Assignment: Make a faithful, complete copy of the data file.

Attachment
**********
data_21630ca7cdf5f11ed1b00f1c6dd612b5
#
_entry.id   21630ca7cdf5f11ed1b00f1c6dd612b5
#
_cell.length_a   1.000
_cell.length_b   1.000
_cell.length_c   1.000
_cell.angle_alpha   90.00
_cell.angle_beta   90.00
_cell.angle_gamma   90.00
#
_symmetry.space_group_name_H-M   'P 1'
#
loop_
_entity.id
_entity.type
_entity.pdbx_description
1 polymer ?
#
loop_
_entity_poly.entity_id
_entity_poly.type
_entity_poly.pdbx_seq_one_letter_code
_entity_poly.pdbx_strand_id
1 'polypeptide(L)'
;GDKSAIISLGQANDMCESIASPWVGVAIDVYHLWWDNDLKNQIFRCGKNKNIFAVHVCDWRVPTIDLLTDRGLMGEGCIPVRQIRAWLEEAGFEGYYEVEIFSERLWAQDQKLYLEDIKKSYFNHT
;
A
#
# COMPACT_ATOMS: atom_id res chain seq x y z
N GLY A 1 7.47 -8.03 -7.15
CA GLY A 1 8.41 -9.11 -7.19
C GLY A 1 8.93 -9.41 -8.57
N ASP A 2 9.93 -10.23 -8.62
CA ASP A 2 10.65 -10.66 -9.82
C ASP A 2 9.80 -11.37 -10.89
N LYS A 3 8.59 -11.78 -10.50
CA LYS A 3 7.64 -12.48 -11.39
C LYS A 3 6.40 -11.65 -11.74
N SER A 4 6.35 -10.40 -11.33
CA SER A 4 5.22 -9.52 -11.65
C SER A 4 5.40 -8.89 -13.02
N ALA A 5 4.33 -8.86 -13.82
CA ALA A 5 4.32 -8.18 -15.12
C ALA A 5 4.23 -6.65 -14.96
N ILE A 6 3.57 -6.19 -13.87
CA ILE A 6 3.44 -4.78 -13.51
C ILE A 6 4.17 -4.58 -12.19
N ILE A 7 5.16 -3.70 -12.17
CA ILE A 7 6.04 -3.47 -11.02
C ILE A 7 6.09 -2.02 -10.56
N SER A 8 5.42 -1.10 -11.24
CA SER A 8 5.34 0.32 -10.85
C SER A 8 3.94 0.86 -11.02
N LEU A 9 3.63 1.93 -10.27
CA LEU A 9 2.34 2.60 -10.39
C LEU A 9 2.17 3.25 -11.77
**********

data_21630ca7cdf5f11ed1b00f1c6dd612b5
#
_entry.id   21630ca7cdf5f11ed1b00f1c6dd612b5
#
_cell.length_a   1.000
_cell.length_b   1.000
_cell.length_c   1.000
_cell.angle_alpha   90.00
_cell.angle_beta   90.00
_cell.angle_gamma   90.00
#
_symmetry.space_group_name_H-M   'P 1'
#
loop_
_entity.id
_entity.type
_entity.pdbx_description
1 polymer ?
#
loop_
_entity_poly.entity_id
_entity_poly.type
_entity_poly.pdbx_seq_one_letter_code
_entity_poly.pdbx_strand_id
1 'polypeptide(L)'
;GDKSAIISLGQANDMCESIASPWVGVAIDVYHLWWDNDLKNQIFRCGKNKNIFAVHVCDWRVPTIDLLTDRGLMGEGCIPVRQIRAWLEEAGFEGYYEVEIFSERLWAQDQKLYLEDIKKSYFNHT
;
A
#
# COMPACT_ATOMS: atom_id res chain seq x y z
N GLY A 1 7.47 -8.03 -7.15
CA GLY A 1 8.41 -9.11 -7.19
C GLY A 1 8.93 -9.41 -8.57
N ASP A 2 9.93 -10.23 -8.62
CA ASP A 2 10.65 -10.66 -9.82
C ASP A 2 9.80 -11.37 -10.89
N LYS A 3 8.59 -11.78 -10.50
CA LYS A 3 7.64 -12.48 -11.39
C LYS A 3 6.40 -11.65 -11.74
N SER A 4 6.35 -10.40 -11.33
CA SER A 4 5.22 -9.52 -11.65
C SER A 4 5.40 -8.89 -13.02
N ALA A 5 4.33 -8.86 -13.82
CA ALA A 5 4.32 -8.18 -15.12
C ALA A 5 4.23 -6.65 -14.96
N ILE A 6 3.57 -6.19 -13.87
CA ILE A 6 3.44 -4.78 -13.51
C ILE A 6 4.17 -4.58 -12.19
N ILE A 7 5.16 -3.70 -12.17
CA ILE A 7 6.04 -3.47 -11.02
C ILE A 7 6.09 -2.02 -10.56
N SER A 8 5.42 -1.10 -11.24
CA SER A 8 5.34 0.32 -10.85
C SER A 8 3.94 0.86 -11.02
N LEU A 9 3.63 1.93 -10.27
CA LEU A 9 2.34 2.60 -10.39
C LEU A 9 2.17 3.25 -11.77